So it stands to reason that Twitter users less enthralled with Trump would tweet things about Nunes that were perhaps less than cordial — like calling him a “presidential fluffer and swamp rat,” for instance. (In fact, a tweet using those very words was included in the lawsuit.)

But in the 40-page complaint filed on Monday, Nunes argues that tweets like that and the two parody Twitter accounts were not merely examples of Twitter being Twitter. Rather, he argues that the social media platform served as “a portal of defamation” by permitting parody accounts of his mother and his imaginary bovine to exist on the platform. Moreover, he says that the purpose of those parody accounts was to “influence the outcome of the 2018 Congressional election and to intimidate [him] and interfere with his important investigation of corruption by the Clinton campaign and alleged Russian involvement in the 2016 Presidential Election.”

In his claims against Liz Mair, the Republican strategist also targeted in the complaint, Nunes argues that Mair “harbored spite, ill-will, actual malice, and a demonstrated desire to injure Nunes’ good name and reputation” by, for example, publicly referencing a winery partly owned by Nunes that is now enmeshed in legal problems, and by referring to Nunes as “Dirty Devin” on Twitter.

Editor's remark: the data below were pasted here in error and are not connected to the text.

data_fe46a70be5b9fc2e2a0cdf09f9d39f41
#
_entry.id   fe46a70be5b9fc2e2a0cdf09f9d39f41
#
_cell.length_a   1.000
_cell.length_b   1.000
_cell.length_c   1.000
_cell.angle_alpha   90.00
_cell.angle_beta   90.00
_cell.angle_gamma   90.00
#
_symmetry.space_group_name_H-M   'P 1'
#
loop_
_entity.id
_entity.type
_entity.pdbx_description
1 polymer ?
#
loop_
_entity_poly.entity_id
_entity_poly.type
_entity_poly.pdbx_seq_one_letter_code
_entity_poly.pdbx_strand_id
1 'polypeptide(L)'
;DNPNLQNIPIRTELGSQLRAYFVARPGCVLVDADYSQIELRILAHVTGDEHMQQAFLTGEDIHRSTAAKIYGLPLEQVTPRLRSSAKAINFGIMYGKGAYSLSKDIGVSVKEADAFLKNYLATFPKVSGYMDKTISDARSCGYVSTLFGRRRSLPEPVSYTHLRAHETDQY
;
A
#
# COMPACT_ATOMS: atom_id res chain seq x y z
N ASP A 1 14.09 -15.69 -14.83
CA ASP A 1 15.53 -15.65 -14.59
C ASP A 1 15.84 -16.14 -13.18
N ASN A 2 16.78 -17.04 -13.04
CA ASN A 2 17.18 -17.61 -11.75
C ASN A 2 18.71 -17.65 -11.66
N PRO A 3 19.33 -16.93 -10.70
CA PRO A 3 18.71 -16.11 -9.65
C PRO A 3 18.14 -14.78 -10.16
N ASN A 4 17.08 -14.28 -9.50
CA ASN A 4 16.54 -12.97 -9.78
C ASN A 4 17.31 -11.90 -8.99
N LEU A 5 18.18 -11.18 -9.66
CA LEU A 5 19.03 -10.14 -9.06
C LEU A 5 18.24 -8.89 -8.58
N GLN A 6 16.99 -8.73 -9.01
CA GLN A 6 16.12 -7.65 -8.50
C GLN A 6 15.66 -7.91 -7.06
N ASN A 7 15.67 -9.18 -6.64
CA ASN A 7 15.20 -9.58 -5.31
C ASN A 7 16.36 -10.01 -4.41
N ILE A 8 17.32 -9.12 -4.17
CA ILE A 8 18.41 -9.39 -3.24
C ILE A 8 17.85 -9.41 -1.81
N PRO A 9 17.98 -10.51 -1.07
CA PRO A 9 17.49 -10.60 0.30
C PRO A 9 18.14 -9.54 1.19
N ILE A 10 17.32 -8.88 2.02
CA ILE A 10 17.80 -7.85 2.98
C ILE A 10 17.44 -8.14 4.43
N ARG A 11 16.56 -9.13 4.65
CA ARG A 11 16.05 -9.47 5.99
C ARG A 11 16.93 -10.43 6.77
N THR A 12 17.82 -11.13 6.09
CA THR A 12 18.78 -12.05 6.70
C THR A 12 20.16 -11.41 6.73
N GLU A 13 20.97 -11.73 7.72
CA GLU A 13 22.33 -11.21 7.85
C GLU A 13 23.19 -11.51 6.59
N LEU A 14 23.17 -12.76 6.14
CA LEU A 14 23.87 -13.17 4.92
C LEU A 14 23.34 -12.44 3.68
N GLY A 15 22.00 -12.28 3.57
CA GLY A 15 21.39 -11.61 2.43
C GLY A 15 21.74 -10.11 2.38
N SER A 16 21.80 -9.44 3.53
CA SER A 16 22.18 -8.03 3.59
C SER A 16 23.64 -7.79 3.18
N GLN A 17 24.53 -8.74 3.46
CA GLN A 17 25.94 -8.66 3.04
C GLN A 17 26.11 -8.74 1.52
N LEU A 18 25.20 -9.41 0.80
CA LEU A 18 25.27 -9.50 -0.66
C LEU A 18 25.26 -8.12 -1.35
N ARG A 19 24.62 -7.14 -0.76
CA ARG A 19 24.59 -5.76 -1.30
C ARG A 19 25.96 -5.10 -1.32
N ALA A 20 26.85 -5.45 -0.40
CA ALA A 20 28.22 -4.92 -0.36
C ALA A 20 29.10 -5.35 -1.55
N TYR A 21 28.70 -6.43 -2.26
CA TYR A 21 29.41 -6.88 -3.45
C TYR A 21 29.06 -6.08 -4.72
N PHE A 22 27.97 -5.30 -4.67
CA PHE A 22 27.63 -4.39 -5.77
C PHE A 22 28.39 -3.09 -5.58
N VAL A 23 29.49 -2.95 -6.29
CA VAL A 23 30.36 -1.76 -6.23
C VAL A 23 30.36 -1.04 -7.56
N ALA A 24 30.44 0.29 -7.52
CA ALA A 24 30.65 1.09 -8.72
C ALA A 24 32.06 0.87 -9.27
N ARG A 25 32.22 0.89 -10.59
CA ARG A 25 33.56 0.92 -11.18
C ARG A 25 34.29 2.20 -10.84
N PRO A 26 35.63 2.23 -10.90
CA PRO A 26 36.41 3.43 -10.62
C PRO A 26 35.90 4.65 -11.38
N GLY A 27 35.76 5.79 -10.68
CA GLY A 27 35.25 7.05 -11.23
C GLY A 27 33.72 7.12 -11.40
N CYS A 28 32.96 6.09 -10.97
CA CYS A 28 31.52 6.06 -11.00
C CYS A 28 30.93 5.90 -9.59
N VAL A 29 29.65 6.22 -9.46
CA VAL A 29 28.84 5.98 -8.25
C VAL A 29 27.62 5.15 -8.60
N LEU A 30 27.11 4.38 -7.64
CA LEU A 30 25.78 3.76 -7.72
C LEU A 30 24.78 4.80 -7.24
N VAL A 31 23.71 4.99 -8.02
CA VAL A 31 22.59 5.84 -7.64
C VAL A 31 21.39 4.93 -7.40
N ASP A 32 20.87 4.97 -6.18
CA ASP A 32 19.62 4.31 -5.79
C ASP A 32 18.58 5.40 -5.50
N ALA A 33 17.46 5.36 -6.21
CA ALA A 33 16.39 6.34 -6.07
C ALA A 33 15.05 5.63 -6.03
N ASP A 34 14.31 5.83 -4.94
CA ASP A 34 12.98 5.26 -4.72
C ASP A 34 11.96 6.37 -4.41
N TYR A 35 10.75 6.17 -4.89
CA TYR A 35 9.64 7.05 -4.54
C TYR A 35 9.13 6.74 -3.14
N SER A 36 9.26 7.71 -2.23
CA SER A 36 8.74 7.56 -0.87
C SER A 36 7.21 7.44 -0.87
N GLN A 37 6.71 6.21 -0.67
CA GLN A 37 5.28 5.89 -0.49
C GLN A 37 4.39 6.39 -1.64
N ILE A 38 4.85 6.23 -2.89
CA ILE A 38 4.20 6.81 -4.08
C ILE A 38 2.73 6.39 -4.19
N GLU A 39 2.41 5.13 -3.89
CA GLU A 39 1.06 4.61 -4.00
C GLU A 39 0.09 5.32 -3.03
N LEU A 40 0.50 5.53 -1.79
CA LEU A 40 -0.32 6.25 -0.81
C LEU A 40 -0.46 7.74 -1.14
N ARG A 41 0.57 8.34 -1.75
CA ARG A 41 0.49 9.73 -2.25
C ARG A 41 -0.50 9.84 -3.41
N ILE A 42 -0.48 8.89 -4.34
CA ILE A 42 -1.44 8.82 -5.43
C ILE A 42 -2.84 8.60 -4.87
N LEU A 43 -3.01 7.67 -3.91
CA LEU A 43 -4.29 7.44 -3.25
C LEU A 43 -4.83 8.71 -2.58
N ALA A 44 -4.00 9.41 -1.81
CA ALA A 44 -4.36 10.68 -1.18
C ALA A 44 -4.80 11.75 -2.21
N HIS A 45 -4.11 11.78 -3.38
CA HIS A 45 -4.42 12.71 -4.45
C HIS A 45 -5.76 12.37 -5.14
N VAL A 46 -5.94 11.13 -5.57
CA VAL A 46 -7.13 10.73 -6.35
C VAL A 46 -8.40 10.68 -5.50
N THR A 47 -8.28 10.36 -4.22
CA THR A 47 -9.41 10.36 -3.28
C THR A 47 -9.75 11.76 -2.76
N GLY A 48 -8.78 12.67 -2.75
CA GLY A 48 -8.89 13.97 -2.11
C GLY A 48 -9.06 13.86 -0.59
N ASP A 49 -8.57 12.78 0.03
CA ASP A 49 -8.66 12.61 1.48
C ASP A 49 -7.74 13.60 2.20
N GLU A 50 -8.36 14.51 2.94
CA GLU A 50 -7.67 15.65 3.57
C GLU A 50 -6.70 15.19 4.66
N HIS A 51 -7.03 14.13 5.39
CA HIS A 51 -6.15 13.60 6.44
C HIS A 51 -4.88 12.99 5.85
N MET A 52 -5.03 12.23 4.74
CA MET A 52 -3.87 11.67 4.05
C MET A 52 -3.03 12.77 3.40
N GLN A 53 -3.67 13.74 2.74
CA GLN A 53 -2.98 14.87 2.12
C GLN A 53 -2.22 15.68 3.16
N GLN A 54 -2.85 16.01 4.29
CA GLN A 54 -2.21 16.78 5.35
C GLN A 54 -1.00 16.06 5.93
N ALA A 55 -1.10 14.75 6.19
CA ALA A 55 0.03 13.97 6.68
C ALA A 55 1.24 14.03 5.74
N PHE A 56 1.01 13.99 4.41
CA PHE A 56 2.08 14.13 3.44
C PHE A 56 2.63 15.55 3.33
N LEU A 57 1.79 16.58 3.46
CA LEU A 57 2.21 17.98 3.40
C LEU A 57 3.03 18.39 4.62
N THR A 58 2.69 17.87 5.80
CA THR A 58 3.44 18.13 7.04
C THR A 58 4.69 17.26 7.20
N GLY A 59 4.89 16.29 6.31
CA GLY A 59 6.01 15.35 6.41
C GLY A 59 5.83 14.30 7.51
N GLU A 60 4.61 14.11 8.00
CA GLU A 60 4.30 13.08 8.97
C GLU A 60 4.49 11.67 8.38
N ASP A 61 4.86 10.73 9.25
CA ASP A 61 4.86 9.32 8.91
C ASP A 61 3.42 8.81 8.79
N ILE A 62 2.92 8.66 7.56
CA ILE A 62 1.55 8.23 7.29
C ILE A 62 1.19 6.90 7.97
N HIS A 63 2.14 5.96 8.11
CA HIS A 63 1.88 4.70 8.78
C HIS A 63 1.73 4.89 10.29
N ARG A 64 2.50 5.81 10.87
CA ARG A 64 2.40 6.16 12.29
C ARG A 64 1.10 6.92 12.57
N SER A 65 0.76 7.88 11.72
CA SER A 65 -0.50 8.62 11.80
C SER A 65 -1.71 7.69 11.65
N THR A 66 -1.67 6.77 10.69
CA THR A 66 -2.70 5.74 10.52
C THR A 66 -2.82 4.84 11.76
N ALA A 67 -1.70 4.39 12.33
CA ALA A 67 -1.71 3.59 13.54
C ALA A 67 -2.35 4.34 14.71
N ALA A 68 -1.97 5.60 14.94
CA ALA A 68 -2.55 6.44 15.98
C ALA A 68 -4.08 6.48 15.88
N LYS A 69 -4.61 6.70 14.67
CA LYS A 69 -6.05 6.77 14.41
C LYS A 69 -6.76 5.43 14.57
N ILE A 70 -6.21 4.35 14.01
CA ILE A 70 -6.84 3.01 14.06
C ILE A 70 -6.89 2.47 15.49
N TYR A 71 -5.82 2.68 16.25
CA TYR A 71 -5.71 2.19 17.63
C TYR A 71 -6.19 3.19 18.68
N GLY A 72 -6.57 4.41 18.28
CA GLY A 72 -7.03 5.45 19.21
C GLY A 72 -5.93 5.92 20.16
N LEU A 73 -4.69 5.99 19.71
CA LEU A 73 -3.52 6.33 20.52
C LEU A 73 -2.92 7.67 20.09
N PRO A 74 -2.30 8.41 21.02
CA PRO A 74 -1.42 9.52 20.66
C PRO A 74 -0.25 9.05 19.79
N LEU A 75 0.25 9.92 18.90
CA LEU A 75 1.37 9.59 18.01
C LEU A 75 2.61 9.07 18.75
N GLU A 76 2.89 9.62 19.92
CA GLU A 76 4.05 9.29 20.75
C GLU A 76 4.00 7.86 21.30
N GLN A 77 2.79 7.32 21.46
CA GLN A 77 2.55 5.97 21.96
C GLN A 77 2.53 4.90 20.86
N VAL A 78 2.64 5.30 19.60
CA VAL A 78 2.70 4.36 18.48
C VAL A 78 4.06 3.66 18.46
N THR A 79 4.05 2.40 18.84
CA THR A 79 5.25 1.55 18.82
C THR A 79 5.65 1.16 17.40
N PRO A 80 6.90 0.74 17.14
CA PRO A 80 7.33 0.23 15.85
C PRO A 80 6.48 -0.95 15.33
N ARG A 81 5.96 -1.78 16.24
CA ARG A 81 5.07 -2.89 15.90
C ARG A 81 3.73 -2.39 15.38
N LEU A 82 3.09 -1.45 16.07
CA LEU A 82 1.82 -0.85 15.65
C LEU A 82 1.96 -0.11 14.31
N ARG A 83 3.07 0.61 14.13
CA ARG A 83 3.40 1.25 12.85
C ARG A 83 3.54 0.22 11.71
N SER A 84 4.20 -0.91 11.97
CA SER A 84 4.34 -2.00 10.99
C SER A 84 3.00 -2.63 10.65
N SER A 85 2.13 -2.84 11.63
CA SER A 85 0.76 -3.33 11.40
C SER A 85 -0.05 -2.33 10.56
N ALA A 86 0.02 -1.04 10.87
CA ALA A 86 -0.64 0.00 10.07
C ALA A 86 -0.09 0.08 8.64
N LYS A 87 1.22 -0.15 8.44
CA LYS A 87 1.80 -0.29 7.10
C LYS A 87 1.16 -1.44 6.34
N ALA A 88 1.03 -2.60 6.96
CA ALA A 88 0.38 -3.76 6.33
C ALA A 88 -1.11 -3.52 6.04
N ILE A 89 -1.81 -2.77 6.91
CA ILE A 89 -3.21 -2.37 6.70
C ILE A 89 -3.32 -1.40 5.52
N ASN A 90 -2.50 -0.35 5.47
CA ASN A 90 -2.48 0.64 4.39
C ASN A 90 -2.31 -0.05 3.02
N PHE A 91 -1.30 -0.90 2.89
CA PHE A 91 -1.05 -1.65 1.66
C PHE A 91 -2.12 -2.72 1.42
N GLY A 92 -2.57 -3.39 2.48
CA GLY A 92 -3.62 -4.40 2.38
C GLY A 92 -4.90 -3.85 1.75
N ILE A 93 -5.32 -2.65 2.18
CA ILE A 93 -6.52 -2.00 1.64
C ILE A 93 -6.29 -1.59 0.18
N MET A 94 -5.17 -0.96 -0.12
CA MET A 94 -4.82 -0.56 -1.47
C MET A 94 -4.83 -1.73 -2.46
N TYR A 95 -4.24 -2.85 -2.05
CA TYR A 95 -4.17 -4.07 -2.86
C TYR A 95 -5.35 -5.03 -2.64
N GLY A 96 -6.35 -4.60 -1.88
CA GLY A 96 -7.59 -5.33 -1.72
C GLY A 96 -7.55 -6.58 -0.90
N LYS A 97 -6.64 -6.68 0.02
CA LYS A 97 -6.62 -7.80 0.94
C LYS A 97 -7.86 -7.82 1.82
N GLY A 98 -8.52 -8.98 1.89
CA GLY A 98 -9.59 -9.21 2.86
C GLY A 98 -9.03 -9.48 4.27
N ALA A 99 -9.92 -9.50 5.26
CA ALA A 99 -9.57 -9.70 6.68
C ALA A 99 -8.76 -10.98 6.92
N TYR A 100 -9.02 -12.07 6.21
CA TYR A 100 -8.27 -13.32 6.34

He also says that Mair and the two parody accounts (whose owners he also demands to know the names of in the suit) were working together to “defame” him and hinder his work as a Congress member.

In the complaint, Nunes even argues that the “defamation” hindered his 2018 reelection campaign, which he won but by narrower margins than in previous years. (He does not note that his congressional seat was a top target for Democrats, which is a more likely reason for the narrow margin of victory than three Twitter accounts, one of which only had 1,700 followers at the time the complaint was filed.)

From Nunes’s complaint.

Mair did not respond to a request for comment but did say in an automated email that she has not yet fully reviewed “the legal documentation in question and therefore am declining comment.” On Twitter, she said in response to the complaint that “as a libertarian Republican,” she believes in the power of the First Amendment.